Discuss the ways in which British family structures may have changed since the Second World War.
In order to discuss and evaluate any changes which may have taken place within the structure of the British family after the Second World War, it is first necessary to examine the structures of the family unit prior to the Second World War. Only then will it be possible to make comparisons between the two. In this essay I shall look at overall family structures, more specifically the gender roles played out by men and women within the family. Before considering these, I shall begin by exploring what is meant and understood by “family” and whether the definition of family can include households composed of single parents and their children, childless and cohabiting couples and same-sex relationships.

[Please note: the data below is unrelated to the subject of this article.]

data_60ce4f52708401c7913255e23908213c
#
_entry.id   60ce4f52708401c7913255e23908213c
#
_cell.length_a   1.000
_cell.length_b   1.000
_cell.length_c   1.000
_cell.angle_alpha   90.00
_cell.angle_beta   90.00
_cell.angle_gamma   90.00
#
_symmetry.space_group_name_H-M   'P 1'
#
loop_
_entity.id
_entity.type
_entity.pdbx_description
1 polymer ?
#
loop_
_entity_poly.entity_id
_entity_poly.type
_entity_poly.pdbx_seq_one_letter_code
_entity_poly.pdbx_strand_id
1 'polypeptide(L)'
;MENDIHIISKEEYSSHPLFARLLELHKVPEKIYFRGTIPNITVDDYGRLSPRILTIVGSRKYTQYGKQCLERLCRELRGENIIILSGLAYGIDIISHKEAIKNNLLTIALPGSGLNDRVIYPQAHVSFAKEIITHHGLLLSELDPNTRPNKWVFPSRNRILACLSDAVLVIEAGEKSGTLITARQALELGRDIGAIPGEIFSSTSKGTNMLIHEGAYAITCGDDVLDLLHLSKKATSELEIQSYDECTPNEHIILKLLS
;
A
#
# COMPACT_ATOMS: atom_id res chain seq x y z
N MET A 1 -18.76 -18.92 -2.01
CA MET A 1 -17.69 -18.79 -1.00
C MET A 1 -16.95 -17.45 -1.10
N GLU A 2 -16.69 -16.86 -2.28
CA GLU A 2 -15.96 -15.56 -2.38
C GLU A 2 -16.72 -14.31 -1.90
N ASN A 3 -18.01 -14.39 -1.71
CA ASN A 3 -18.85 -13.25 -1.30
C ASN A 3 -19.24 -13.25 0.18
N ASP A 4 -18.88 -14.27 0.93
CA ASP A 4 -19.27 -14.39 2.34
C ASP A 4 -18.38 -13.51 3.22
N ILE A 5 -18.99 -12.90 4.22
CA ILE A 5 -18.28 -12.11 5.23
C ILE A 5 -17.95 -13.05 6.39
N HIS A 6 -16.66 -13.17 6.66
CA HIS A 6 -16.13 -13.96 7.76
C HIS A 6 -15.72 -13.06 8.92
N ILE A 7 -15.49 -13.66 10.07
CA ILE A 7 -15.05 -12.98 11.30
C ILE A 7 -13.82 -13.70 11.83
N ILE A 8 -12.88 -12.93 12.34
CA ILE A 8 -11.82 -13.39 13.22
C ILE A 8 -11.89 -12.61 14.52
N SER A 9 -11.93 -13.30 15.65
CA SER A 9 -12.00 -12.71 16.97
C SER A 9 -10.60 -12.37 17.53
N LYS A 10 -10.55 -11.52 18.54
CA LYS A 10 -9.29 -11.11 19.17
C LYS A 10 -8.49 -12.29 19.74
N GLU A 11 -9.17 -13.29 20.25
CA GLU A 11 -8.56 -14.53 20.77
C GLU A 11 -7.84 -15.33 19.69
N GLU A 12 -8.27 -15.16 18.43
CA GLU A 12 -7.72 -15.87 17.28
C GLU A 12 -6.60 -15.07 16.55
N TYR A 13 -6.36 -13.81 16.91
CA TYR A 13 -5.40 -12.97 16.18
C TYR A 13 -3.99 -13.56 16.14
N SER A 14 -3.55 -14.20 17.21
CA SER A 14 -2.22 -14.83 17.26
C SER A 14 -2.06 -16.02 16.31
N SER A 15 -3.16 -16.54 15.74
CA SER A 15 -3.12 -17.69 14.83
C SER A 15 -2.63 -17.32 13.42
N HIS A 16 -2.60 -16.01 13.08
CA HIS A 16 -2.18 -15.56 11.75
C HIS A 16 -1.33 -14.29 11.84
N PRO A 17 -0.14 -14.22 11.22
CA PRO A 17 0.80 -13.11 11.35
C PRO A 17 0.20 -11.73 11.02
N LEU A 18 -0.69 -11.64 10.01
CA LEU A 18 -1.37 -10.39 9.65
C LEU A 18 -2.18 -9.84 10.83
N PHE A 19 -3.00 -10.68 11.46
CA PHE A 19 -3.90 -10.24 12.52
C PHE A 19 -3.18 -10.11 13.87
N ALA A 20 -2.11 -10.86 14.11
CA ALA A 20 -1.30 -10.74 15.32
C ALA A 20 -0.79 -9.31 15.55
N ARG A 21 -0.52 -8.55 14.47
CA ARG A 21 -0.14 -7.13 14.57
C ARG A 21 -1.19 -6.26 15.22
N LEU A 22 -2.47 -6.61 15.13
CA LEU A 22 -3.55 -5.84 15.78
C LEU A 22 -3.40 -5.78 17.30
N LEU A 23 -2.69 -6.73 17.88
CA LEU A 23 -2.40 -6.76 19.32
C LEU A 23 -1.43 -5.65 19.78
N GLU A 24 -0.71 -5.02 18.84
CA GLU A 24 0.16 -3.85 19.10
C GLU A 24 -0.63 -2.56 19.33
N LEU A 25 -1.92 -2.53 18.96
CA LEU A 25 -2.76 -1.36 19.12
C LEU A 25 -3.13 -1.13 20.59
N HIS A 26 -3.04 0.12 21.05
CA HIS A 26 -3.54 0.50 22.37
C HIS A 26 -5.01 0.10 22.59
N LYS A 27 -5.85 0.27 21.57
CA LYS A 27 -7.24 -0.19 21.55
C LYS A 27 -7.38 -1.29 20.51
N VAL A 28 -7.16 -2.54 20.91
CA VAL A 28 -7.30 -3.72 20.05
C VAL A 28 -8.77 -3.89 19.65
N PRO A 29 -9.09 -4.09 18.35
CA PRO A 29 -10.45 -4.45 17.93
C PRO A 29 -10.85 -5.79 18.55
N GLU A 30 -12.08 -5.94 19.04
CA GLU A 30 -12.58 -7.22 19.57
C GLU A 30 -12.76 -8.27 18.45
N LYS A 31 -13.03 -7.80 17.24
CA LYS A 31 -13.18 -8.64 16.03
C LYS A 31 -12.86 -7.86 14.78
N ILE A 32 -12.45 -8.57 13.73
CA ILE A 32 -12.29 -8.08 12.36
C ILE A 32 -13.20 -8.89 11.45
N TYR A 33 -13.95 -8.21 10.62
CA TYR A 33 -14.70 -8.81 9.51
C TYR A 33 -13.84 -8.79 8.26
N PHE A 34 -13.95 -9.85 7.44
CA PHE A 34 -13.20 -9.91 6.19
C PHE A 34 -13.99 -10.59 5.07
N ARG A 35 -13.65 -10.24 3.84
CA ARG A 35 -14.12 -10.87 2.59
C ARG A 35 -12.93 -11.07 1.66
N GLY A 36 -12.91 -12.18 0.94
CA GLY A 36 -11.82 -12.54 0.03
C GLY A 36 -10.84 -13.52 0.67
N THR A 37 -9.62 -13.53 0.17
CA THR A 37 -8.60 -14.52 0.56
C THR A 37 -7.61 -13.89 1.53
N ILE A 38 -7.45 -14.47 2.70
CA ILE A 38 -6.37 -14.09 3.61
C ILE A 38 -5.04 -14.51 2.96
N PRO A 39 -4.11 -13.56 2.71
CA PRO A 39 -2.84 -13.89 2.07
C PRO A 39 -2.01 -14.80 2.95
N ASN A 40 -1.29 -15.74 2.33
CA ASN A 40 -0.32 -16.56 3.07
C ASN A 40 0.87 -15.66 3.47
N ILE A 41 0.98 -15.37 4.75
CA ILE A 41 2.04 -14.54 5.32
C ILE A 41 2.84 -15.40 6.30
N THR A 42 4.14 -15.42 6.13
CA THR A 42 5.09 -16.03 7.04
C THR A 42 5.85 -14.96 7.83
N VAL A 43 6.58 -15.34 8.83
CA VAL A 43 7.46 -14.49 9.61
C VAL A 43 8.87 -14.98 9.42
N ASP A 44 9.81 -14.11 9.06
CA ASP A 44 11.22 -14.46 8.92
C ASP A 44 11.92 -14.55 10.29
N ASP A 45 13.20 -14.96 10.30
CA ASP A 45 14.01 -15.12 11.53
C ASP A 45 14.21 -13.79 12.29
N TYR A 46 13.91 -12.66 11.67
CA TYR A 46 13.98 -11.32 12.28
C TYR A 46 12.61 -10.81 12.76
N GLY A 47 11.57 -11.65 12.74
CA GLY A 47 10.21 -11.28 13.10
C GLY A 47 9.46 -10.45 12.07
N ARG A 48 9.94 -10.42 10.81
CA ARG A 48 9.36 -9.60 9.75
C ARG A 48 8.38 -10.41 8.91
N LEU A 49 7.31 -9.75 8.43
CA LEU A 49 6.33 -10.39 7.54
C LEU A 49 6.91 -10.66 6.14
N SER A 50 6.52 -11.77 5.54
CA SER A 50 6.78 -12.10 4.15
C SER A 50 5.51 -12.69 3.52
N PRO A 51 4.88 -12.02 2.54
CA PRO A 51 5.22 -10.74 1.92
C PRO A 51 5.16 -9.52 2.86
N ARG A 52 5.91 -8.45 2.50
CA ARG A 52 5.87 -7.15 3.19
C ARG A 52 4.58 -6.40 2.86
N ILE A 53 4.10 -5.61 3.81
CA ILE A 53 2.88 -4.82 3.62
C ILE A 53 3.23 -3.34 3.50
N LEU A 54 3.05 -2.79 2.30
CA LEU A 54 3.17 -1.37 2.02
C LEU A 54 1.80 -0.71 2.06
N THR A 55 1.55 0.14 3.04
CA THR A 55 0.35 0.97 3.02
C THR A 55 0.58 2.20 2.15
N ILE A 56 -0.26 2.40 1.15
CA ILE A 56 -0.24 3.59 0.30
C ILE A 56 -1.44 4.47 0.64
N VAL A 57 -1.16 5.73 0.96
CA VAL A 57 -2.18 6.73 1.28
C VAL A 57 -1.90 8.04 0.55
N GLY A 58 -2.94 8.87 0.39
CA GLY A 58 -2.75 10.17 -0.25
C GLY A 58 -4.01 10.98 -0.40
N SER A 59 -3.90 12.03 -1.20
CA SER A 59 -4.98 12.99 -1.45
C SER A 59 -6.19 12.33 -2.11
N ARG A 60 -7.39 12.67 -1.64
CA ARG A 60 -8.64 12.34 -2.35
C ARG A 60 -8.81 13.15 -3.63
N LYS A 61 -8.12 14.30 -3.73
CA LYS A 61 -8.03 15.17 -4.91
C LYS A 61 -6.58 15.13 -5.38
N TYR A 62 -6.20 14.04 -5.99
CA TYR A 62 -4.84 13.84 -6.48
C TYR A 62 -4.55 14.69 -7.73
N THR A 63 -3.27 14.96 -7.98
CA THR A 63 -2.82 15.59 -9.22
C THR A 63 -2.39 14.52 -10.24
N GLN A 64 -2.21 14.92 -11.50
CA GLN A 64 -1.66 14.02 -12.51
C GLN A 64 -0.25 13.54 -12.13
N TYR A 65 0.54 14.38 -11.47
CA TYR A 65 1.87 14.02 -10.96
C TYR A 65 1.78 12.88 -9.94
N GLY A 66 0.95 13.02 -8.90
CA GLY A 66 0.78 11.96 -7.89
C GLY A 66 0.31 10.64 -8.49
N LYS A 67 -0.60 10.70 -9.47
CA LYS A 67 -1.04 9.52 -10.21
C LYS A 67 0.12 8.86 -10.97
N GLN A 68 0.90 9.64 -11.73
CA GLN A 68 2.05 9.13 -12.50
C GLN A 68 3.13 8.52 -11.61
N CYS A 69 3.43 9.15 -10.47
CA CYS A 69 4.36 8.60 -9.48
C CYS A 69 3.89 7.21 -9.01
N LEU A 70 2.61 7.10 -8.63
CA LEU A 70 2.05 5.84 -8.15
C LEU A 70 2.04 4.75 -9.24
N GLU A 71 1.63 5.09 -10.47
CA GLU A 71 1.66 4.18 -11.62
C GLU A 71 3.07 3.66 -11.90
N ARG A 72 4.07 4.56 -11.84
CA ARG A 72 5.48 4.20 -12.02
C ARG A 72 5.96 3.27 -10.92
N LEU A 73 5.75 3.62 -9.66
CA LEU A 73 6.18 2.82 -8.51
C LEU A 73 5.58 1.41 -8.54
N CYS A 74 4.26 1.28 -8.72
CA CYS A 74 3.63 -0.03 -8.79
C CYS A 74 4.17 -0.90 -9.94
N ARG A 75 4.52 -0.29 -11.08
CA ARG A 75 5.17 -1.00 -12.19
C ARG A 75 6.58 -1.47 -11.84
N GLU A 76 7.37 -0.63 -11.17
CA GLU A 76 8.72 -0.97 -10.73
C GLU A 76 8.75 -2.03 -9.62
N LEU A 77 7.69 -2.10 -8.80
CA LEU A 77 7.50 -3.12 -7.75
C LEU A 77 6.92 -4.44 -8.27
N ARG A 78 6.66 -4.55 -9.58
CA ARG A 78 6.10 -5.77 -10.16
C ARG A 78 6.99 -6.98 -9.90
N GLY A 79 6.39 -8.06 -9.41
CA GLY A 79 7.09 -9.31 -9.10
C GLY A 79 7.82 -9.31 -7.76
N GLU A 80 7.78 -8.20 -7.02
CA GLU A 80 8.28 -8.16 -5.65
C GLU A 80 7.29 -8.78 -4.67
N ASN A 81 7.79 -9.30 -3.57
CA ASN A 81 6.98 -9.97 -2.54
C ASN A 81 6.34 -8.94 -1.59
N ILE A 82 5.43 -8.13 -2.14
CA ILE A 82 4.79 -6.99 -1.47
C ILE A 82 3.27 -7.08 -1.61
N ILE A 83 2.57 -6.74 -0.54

Definitions of the Family
Definitions are always crucial in discussing social issues, because a word such as “family” is almost inevitably laden with value-based meanings. As society has changed and attitudes and values have influenced sociological thinking, some theorists have redefined the terms in which family is studied and discussed.
The Oxford Dictionary definition of family is: “members of a household, parents, children, servants etc…sets of parents and children, living together or not”. This definition reaches to the heart of the difficulties in defining family, as it identifies two of the main ways people have tried to describe it. Elliot comments that the definition of family as “a unit consisting of a husband and wife, and their children” is very much a concept belonging to modern Western society. She emphasises the fact that society often defines family by a set of value-based assumptions rather than a careful and precise analysis, pointing out:
“This unit is widely thought of as a group based on marriage and biological parenthood, as sharing a common residence and as united...